In mid-June of 2022, the Lee County Commission voted to sign a settlement that ultimately approved a 6,600-plus acre site off Corkscrew Road in southeast Lee County which is planned for 10,000 homes, hotel, and other commercial space.
The agreement followed a lawsuit against the county filed by Corkscrew Grove Limited Partnership in 2011 for denying the company the ability to mine for lime rock on the property.
That lawsuit would have cost the county $63 million dollars. A hearing examiner recommended approving the development to avoid facing the lawsuit.
The property is along south Corkscrew Road in Estero and the developers, the Cameratta Companies, is promising a new connecting road to SR 82.
Cameratta has a long history of residential and commercial development in Lee and Collier counties and has promised to dispel any concerns about development of this land, used previously for agricultural uses.
Two Sides of the Coin
Depending on who you speak to, the reaction to approval of this “small city” in a growing but ecologically-sensitive land is varied.
Some are looking forward to the additional local amenities and prospective benefit of improved local drainage to reduce flooding during the summer.
Others are concerned because the land is part of a Density Reduction/Groundwater Resource area, or DRGR, created by the Lee County Commission’s Lee Plan to regulate the effect that any new development will have on surrounding water flow, wetlands, and other natural resources.
Cameratta has said they will remove the berms that surround the property and add additional drainage in their efforts to restore the land and increase the overall benefit to surrounding properties.
The company’s president was quoted as saying he is well aware that the land is in a DRGR and that it has been labeled as environmentally sensitive, but has vowed to supply the funding needed to not only improve the property but to provide more housing options for the fastest-growing region of Southwest Florida.
The project’s approval came with some conditions which the developer agreed to, including land designated as open space, a central irrigation system and hydraulic connections to help improve flood control in the adjacent area known as Wildcat Farms.
Local and regional groups that are concerned about the impact the large development will have on the land, including The Conservancy of Southwest Florida, among others, are not only concerned about the property being within the DRGR.
In 2015, the Lee County Commission enacted the Environmental Enhancement & Preservation Communities Overlay, (EEPCO), designed to monitor the development taking place along the Corkscrew Road corridor.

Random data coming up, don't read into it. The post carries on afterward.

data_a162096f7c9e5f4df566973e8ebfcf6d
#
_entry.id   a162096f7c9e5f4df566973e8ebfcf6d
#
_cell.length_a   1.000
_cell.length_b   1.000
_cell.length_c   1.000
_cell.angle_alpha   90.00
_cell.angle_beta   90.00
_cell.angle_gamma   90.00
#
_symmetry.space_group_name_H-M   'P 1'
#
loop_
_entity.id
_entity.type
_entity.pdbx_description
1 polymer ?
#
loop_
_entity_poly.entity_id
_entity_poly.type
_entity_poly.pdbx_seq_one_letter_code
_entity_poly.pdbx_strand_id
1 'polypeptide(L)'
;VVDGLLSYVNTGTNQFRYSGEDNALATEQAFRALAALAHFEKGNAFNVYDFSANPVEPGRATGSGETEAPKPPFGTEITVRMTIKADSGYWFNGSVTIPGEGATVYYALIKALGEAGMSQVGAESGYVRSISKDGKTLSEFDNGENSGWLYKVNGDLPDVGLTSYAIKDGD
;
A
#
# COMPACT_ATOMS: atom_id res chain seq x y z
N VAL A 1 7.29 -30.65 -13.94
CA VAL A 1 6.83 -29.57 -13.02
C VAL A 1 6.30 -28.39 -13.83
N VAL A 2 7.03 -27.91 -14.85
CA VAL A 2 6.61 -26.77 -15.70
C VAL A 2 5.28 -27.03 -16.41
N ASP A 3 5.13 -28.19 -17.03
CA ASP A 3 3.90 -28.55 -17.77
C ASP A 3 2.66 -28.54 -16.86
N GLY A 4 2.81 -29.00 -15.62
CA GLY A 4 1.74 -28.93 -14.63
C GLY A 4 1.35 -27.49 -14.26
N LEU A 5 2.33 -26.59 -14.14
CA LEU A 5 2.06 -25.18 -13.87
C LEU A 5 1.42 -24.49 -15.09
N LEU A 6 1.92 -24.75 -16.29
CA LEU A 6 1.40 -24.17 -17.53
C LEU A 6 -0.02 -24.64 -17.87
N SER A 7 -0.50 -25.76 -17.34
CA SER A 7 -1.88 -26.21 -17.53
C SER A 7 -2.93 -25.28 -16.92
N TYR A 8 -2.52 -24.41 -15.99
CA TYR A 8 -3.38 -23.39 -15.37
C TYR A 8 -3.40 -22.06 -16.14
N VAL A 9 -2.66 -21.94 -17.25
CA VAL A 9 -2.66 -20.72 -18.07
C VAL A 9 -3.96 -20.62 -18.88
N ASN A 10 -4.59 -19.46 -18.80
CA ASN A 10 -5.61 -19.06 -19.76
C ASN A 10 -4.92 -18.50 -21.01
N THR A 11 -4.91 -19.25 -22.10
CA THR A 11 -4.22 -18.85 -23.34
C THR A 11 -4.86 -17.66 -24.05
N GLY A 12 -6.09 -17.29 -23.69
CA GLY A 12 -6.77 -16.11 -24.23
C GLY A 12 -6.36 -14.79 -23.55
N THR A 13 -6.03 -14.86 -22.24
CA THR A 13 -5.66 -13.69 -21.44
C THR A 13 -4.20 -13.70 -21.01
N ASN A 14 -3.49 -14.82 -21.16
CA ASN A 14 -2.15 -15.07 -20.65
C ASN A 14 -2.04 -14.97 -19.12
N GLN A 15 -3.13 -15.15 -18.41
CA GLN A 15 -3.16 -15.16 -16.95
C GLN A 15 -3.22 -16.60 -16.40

This is essentially an area within the DRGR that included properties “deemed critical to providing regional benefits such as re-establishing wetlands, flowways, hydrology and wildlife corridors within Southeast Lee County.”
Most of the properties had been agricultural operations or were previously mined.
The Conservancy’s senior environmental planner is quoted as saying the county’s approval of the project is not aligned with the goals or purpose of the EEPCO initiative, and risks causing additional harm to the surrounding area’s infrastructure and ecology in the long run.
She also feels the agreement was reached without the county delving deeper into the terms and negotiating the conditions of the developer’s proposal.
Some residents are resigned to the fact that the area is growing rapidly, and new development is inevitable, pointing out that the Cameratta Companies have already shown their ability to responsibly create new home communities in the area, like Verdana Village and The Place, among others.
The developer’s position is that it will be much less impact on the land to have residential and commercial units as opposed to a mining operation, and they’re willing to spend the money to offset and improve any potential adverse environmental concerns.
People who drive in the Corkscrew Road area know that traffic is a major concern, and the potential of 10,000 more homes, shopping center and other businesses will only add to the problem.
But the Lee County Commission approved the development proposal unanimously, with Commissioner Ray Sandelli being quoted as saying, “I think that’s the culmination of a thought that’s gone by a lot of people and to satisfy everybody 100% never does, you know, but the fact of the matter is, I think when you walk away from it you go, ‘hey, we did the very best we could, given the circumstances,’ you know, today and I think that’s what’s happened today. There’s been a lot of work that went into that meeting today.”